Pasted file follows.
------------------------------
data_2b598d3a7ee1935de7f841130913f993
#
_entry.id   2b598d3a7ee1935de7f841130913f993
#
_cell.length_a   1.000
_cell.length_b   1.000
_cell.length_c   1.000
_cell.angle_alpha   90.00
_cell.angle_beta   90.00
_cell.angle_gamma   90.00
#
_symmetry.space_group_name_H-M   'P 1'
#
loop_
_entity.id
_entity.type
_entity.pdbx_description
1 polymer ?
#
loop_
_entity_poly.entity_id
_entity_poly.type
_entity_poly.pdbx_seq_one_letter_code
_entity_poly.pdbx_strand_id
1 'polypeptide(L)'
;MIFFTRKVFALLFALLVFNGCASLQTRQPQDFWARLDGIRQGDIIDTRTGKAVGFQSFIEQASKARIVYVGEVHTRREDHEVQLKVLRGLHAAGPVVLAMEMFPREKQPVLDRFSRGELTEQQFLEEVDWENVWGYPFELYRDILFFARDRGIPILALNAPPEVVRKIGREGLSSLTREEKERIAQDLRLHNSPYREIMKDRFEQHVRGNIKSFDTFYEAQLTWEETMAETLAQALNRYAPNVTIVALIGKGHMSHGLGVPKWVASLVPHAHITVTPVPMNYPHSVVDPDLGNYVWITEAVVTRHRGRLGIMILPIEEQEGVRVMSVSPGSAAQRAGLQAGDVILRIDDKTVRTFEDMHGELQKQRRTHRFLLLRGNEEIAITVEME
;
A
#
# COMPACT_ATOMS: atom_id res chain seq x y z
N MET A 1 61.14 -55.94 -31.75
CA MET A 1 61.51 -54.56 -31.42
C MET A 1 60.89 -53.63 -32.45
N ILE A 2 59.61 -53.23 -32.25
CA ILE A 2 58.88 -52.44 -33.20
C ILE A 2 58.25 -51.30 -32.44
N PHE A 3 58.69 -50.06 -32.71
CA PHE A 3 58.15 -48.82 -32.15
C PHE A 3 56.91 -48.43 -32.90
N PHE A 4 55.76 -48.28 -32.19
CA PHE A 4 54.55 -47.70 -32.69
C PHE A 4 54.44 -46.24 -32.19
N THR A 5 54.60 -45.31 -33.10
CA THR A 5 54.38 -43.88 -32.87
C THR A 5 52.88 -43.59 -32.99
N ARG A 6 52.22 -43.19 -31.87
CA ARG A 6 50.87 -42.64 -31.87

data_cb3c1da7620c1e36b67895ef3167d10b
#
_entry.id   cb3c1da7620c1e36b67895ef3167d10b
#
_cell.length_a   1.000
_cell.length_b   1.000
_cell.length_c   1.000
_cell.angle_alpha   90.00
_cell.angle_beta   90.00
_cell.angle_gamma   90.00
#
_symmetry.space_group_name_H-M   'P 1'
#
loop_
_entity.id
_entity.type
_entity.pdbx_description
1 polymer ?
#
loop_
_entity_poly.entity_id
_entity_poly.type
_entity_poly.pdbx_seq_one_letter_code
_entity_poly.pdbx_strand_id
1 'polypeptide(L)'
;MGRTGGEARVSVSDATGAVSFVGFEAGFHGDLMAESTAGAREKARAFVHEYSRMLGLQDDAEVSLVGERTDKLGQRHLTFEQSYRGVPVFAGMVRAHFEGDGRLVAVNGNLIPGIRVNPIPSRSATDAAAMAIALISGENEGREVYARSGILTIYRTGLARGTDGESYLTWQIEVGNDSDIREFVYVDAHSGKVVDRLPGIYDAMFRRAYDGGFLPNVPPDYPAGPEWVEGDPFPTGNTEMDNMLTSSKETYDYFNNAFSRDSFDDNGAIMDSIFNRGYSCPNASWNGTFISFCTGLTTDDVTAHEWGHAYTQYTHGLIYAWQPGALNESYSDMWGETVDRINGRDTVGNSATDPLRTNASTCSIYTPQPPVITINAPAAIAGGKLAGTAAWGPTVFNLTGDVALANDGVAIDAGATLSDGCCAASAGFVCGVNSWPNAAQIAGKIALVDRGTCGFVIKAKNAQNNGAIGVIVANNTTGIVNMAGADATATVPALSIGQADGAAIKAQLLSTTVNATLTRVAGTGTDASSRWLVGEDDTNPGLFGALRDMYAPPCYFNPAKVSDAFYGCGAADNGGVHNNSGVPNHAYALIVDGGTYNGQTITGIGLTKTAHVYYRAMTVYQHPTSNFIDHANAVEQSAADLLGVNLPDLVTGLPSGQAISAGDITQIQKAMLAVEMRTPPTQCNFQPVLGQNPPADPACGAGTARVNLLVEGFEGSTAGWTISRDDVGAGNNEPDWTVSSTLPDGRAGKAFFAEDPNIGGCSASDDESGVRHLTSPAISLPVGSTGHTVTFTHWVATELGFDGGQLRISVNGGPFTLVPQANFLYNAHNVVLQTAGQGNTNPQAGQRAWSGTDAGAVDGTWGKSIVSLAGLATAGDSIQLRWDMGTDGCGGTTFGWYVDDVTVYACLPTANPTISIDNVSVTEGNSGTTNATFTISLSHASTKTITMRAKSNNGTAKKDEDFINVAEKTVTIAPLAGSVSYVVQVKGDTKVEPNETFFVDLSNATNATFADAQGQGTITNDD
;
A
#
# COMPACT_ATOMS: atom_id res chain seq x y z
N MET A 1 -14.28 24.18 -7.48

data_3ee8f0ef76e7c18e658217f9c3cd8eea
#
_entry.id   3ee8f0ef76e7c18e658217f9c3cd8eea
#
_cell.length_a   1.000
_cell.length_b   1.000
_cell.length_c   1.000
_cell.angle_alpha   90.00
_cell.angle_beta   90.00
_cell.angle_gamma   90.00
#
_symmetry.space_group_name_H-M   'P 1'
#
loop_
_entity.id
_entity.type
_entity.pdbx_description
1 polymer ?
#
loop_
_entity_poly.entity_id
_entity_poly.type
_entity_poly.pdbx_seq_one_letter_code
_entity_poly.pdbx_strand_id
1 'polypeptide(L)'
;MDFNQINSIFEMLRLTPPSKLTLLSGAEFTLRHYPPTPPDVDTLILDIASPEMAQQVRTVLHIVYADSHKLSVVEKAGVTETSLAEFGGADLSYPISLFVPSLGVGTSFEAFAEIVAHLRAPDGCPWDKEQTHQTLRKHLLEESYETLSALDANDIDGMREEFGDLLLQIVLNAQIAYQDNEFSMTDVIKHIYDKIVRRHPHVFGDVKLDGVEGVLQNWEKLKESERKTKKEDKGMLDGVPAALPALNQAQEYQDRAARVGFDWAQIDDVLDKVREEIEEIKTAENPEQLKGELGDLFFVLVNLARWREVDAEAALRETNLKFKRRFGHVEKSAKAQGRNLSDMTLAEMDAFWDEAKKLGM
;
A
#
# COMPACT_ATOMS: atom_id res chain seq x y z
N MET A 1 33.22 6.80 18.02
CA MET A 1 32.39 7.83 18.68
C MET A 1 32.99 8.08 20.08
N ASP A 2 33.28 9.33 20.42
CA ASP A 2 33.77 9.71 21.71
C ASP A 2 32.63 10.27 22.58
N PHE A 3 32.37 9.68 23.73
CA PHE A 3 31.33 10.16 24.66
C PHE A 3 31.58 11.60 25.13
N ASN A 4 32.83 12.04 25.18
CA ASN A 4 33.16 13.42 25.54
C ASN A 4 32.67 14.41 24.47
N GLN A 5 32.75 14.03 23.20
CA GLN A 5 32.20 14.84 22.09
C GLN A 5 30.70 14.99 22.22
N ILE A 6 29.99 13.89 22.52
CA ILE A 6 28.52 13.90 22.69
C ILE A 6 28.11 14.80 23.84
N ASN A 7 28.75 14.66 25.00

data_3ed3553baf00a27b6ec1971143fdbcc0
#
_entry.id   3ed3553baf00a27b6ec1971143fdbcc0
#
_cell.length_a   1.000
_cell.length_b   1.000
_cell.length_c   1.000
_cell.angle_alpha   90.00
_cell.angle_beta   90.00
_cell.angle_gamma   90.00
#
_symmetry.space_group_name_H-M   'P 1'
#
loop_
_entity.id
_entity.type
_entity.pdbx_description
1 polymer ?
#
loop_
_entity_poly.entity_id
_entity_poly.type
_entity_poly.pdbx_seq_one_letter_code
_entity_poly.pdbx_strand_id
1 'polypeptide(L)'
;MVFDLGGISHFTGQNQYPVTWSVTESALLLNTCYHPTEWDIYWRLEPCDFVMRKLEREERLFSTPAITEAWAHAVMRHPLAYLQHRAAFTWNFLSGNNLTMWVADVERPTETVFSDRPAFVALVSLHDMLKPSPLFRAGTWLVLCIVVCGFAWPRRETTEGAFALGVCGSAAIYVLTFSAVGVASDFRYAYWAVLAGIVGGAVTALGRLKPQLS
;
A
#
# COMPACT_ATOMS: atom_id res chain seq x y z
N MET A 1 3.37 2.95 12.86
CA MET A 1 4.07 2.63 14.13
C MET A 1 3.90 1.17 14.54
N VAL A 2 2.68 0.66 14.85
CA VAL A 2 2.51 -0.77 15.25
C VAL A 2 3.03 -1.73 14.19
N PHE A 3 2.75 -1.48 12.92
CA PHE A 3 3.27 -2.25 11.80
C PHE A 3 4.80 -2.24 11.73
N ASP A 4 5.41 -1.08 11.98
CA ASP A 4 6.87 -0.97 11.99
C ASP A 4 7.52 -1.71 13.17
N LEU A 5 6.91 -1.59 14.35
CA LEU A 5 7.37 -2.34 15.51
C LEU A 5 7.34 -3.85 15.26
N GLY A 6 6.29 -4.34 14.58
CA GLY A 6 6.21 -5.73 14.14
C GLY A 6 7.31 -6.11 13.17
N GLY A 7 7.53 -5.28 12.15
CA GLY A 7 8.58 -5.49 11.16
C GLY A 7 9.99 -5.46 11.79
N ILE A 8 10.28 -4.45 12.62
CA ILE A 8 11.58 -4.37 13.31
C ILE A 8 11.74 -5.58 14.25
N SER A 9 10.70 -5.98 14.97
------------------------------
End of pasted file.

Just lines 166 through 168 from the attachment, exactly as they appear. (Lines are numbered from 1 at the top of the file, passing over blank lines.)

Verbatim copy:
C PHE A 3 4.80 -2.24 11.73
N ASP A 4 5.41 -1.08 11.98
CA ASP A 4 6.87 -0.97 11.99